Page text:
Scott Edinburgh
March 20, 2019

How To Get In When Reapplying

Not to toot our own horn, but guiding reapplicants is one of our specialties. In fact, Personal MBA Coach has a near perfect record with reapplicants.

To increase your chances of success, keep these five guiding principles in mind.

1) Maintain your goals.

In most cases, your goals should remain the same. You want to demonstrate to the admissions committee that you are focused and consistent. Instead of developing new goals, evaluate how clearly you laid out your vision. Was it specific enough? Did you show how you will leave your mark? Did you demonstrate an understanding of the skills needed to achieve these goals?

While it may be necessary to adjust your goals, tread cautiously here. If life or work circumstances necessitate a change, carefully explain how your goals have evolved and the steps you have taken to get closer to them so that you do not appear indecisive.

2) Focus on school interaction and research.

Engaging with schools is important for all applicants and it is especially crucial for reapplicants. One of the reasons you may have been rejected the first time around could have been questionable interest in the target school (read our recent blog for other reasons you may have been rejected). Increased interaction with schools will not only combat any doubts surrounding your sincerity but also show admissions committee representatives that you are committed to and passionate about their programs.

Visit campuses (even if you already have), sit in on classes, meet with current students and attend MBA events. Naturally, there can be too much of a good thing so be careful to strike a balance between showing passion and being overbearing.

3) Look critically at your testing score.

While your test score is not the be all and end all, it IS important. This is particularly true of your quantitative score. If you were rejected, compare your score to the school’s average. Were you on the low end? Keep in mind that if you have an overrepresented profile, you will likely need an above average score. If your score was “borderline” think about developing an improved test preparation plan and retaking the test.

4) Strive for balanced essays.

With limited space to paint a picture of who you are and what makes you unique, it is important that you submit balanced essays. If you dwell too much on one aspect of your profile, you will undoubtedly shortchange another. Similarly, for many schools you also need to strike a balance between talking about you and talking about them. For instance, did you adequately discuss classes that you were interested in? Did you share the specific skills you hope to gain on campus? Developing balanced essays is one area that we work on extensively with all applicants, particularly reapplicants.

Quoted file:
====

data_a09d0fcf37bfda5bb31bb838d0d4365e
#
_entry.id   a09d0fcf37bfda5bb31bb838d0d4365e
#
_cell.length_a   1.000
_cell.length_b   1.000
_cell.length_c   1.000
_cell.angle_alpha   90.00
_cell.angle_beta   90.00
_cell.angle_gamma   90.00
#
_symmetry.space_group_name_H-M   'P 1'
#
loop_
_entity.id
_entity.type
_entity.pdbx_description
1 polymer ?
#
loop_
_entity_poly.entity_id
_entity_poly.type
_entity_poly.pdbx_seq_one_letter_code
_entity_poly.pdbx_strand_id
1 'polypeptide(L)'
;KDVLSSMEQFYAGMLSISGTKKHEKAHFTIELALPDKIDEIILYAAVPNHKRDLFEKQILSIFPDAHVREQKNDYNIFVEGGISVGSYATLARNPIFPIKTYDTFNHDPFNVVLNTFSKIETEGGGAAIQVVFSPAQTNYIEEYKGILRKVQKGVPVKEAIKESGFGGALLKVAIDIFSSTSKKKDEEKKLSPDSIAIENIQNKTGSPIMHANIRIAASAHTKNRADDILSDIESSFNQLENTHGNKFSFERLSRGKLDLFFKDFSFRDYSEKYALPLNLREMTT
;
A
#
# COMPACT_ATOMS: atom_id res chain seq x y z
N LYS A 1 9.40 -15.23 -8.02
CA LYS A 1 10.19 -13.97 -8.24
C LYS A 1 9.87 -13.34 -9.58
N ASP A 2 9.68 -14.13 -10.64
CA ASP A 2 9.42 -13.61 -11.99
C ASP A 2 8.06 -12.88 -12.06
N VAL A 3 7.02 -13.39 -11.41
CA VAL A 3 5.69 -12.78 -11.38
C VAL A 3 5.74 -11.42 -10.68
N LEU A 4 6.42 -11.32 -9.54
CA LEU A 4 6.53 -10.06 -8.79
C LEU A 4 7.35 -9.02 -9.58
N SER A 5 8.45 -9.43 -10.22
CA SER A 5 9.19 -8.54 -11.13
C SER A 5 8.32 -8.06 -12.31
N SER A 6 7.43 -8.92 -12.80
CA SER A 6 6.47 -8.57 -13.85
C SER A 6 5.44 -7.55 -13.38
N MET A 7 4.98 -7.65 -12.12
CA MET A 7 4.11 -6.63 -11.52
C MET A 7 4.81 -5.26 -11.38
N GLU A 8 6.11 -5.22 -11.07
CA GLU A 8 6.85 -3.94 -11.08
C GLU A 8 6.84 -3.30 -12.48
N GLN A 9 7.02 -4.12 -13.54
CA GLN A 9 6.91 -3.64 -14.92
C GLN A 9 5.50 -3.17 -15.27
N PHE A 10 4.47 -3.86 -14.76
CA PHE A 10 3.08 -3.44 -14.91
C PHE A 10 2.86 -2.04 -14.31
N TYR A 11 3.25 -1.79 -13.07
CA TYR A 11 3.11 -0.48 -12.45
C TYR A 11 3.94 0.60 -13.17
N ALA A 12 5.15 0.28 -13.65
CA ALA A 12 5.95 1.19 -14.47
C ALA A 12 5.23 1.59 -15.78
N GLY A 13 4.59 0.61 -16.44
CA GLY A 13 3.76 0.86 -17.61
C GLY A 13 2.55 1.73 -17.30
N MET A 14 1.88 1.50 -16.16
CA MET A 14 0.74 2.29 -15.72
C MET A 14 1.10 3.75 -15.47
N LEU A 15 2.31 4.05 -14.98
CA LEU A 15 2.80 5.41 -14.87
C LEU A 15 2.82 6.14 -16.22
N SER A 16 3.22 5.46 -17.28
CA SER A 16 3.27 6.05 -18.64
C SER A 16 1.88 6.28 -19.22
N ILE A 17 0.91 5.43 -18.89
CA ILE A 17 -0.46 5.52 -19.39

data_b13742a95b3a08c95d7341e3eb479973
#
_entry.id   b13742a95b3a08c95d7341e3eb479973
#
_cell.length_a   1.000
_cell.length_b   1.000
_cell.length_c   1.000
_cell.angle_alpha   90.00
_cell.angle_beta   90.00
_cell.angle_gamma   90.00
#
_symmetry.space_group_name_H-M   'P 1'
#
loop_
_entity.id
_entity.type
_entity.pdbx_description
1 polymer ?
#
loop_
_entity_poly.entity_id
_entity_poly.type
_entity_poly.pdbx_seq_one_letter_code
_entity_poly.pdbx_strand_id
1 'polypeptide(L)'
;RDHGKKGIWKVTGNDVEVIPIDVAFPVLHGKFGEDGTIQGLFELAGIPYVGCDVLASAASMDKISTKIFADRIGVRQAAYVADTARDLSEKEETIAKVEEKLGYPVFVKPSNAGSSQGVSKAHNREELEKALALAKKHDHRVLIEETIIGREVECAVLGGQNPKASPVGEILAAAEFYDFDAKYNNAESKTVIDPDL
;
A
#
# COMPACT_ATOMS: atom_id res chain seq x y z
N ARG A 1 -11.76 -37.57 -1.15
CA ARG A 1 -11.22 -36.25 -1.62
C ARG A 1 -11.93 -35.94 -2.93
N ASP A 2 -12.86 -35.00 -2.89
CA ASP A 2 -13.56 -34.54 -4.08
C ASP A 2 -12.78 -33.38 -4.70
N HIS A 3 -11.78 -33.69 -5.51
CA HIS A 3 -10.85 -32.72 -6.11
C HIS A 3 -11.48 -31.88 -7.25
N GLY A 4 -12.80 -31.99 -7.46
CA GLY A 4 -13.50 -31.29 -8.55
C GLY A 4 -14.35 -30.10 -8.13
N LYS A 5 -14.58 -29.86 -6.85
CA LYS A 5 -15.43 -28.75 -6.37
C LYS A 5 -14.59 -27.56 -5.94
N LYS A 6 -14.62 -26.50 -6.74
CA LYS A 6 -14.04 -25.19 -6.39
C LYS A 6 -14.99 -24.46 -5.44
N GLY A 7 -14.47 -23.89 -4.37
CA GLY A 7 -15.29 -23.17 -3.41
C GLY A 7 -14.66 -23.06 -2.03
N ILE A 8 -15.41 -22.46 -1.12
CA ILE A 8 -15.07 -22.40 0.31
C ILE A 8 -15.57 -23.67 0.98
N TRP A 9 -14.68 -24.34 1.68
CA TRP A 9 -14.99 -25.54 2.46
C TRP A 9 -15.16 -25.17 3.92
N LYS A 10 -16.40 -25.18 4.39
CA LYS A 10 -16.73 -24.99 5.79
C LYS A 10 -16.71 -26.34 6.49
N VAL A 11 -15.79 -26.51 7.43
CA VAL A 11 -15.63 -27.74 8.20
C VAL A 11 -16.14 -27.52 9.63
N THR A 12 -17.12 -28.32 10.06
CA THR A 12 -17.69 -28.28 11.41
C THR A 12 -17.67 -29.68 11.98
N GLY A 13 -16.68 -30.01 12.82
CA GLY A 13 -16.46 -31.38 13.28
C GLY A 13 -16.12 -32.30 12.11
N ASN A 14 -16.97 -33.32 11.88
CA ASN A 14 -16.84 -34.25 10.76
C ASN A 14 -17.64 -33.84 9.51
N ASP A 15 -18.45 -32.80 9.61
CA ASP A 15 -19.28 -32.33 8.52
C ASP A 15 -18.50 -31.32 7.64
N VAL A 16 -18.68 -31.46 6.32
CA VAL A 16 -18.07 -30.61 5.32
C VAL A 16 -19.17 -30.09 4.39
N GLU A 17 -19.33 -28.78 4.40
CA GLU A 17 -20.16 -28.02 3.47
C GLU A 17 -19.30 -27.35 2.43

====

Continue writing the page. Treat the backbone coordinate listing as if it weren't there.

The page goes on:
If you are unsure whether your balance was right, we offer a ding analysis to review your application.

5) Start far in advance.

All of these steps take time! If you were just rejected, do not put your applications on the back burner until the summer or fall. Instead, start now. Develop a calendar for courting your dream schools. Hire a GMAT/GRE tutor (if you are retaking the test). Look at where your essays were weak and think about how you can improve this time around. A rushed application will never be the strongest possible application so be sure to give yourself plenty of time to do it right!

Need personal support? Founded by a Wharton and MIT graduate, Personal MBA Coach regularly helps applicants navigate their applications each year. Our comprehensive support includes mock interviews with a team of former M7 interviewers and customized GMAT/GRE tutoring with tutors who scored in the 99th


Personal MBA Coach has been guiding candidates through all aspects of the MBA application process for over 11 years with a 96% success rate. Call us today at +1 617-645-2424 or email for a free consultation on your profile along with how we can help make your MBA dreams a reality!

Sign up now and lock in rates before they increase this spring!

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4 Tips For The MBA Resume

A Look At The 2019 FT MBA Rankings

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